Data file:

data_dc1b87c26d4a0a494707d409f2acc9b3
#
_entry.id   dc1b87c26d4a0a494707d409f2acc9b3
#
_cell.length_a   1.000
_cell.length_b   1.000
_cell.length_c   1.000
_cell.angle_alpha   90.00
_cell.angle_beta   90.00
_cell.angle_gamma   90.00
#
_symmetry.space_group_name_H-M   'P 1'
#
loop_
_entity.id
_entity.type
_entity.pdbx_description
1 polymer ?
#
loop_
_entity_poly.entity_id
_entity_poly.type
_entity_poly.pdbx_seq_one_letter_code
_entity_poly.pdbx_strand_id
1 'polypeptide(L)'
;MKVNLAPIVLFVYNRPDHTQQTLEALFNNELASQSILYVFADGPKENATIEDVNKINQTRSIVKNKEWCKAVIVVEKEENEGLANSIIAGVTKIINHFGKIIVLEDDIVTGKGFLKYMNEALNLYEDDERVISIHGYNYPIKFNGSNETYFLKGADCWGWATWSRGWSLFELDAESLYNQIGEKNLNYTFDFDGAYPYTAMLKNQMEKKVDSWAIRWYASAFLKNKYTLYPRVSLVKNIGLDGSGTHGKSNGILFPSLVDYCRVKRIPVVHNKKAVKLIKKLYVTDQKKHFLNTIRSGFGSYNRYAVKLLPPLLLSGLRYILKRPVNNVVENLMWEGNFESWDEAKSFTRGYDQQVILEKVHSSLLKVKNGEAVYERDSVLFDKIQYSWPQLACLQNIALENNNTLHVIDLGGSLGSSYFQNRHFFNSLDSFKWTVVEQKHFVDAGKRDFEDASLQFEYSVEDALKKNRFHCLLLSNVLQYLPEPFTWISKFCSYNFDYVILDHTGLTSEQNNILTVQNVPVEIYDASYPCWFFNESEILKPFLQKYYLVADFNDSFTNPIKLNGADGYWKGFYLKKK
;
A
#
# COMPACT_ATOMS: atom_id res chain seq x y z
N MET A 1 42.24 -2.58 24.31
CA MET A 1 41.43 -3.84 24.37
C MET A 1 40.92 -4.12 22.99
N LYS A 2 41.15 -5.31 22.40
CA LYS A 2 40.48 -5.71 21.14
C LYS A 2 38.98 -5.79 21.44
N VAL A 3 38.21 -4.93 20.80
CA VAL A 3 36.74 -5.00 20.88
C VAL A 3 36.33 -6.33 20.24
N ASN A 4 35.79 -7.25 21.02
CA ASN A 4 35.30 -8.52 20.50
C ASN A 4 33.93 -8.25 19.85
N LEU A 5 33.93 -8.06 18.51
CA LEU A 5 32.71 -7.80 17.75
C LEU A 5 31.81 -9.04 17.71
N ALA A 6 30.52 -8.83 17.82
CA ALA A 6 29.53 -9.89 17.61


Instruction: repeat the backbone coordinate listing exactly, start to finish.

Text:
data_dc1b87c26d4a0a494707d409f2acc9b3
#
_entry.id   dc1b87c26d4a0a494707d409f2acc9b3
#
_cell.length_a   1.000
_cell.length_b   1.000
_cell.length_c   1.000
_cell.angle_alpha   90.00
_cell.angle_beta   90.00
_cell.angle_gamma   90.00
#
_symmetry.space_group_name_H-M   'P 1'
#
loop_
_entity.id
_entity.type
_entity.pdbx_description
1 polymer ?
#
loop_
_entity_poly.entity_id
_entity_poly.type
_entity_poly.pdbx_seq_one_letter_code
_entity_poly.pdbx_strand_id
1 'polypeptide(L)'
;MKVNLAPIVLFVYNRPDHTQQTLEALFNNELASQSILYVFADGPKENATIEDVNKINQTRSIVKNKEWCKAVIVVEKEENEGLANSIIAGVTKIINHFGKIIVLEDDIVTGKGFLKYMNEALNLYEDDERVISIHGYNYPIKFNGSNETYFLKGADCWGWATWSRGWSLFELDAESLYNQIGEKNLNYTFDFDGAYPYTAMLKNQMEKKVDSWAIRWYASAFLKNKYTLYPRVSLVKNIGLDGSGTHGKSNGILFPSLVDYCRVKRIPVVHNKKAVKLIKKLYVTDQKKHFLNTIRSGFGSYNRYAVKLLPPLLLSGLRYILKRPVNNVVENLMWEGNFESWDEAKSFTRGYDQQVILEKVHSSLLKVKNGEAVYERDSVLFDKIQYSWPQLACLQNIALENNNTLHVIDLGGSLGSSYFQNRHFFNSLDSFKWTVVEQKHFVDAGKRDFEDASLQFEYSVEDALKKNRFHCLLLSNVLQYLPEPFTWISKFCSYNFDYVILDHTGLTSEQNNILTVQNVPVEIYDASYPCWFFNESEILKPFLQKYYLVADFNDSFTNPIKLNGADGYWKGFYLKKK
;
A
#
# COMPACT_ATOMS: atom_id res chain seq x y z
N MET A 1 42.24 -2.58 24.31
CA MET A 1 41.43 -3.84 24.37
C MET A 1 40.92 -4.12 22.99
N LYS A 2 41.15 -5.31 22.40
CA LYS A 2 40.48 -5.71 21.14
C LYS A 2 38.98 -5.79 21.44
N VAL A 3 38.21 -4.93 20.80
CA VAL A 3 36.74 -5.00 20.88
C VAL A 3 36.33 -6.33 20.24
N ASN A 4 35.79 -7.25 21.02
CA ASN A 4 35.30 -8.52 20.50
C ASN A 4 33.93 -8.25 19.85
N LEU A 5 33.93 -8.06 18.51
CA LEU A 5 32.71 -7.80 17.75
C LEU A 5 31.81 -9.04 17.71
N ALA A 6 30.52 -8.83 17.82
CA ALA A 6 29.53 -9.89 17.61